I was pleased to see ministry officials at the release of the Northern Education Sector Review report and to see that the ministry has given its fullest support to this and other initiatives. It is an excellent document and I hope the department will agree that some of the ideas should be incorporated. I hope that mechanisms can be developed to do this, and I suggest that you send copies of the report to all provincial ministries and then organize a workshop where the ideas can be discussed. I am sure that UNICEF would be happy to sponsor such a workshop and I will write to them to suggest it.

During the ceremony, it was mentioned that a school that had benefited from 40 computers had only two students, and it would be desirable that mechanisms be developed to ensure better use of the facilities that have been provided. The governor, in his speech, acknowledged this and said it was up to the directors to make sure, but you may need to give clear instructions on how this should be done. In this context, please build on the report’s suggestion that ”At least three IC and/or IAB schools in an area should hold classes for students who could not continue their education for any reason so that ‘they can come back to school to learn employable skills when school is not in regular session’.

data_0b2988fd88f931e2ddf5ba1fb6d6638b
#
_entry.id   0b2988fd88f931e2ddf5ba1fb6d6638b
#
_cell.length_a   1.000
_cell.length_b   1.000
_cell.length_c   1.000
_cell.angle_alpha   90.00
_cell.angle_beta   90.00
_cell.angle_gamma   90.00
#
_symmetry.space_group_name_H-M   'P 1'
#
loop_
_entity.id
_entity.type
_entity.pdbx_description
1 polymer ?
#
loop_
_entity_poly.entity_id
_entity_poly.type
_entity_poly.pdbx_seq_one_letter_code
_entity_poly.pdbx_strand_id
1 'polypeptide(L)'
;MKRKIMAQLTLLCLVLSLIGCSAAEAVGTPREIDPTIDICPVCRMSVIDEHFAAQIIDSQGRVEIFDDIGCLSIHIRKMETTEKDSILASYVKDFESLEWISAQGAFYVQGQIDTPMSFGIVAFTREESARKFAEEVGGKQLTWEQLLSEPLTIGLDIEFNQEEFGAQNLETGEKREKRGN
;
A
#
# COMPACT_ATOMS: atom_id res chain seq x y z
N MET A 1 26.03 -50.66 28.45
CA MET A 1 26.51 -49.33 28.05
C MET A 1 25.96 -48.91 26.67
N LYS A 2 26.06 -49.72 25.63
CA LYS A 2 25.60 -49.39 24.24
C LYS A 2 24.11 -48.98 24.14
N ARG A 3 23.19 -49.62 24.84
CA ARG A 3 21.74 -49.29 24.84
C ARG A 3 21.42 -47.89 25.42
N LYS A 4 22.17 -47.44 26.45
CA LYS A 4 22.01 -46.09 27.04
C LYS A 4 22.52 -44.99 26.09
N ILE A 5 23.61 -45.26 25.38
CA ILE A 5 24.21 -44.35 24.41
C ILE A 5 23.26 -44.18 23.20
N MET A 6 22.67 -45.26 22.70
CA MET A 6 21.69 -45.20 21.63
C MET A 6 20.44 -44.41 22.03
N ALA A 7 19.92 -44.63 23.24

Perhaps you could write a circular to put this idea into practice. As you may know, I have, with my decentralized budget, started vocational training in five centers in the most deprived areas of the Northern Province, and perhaps this could be replicated elsewhere as well. I have written to MPs in the area accordingly, but encouragement from departments, both yours and the provincial department, would be helpful in this regard.

I briefed Mr. Weeratunge on the report and wonder if you could send him a copy and perhaps discuss with him how his ideas might be taken forward.

Please also let me know if all newly built and equipped computer centers have been opened. During the last advisory committee, I brought to the minister’s attention that some remained unused, which is not good for computers. Although he initially said that they were waiting for dignitaries to open them, he agreed in the end that it was not appropriate and promised to commission the buildings so that the students could benefit most from them. as soon as possible. I would be grateful if you could assure me that this has been done.

Cordially

Rajiva Wijesinha

vs. Lalith Weeratunge, Secretary to the President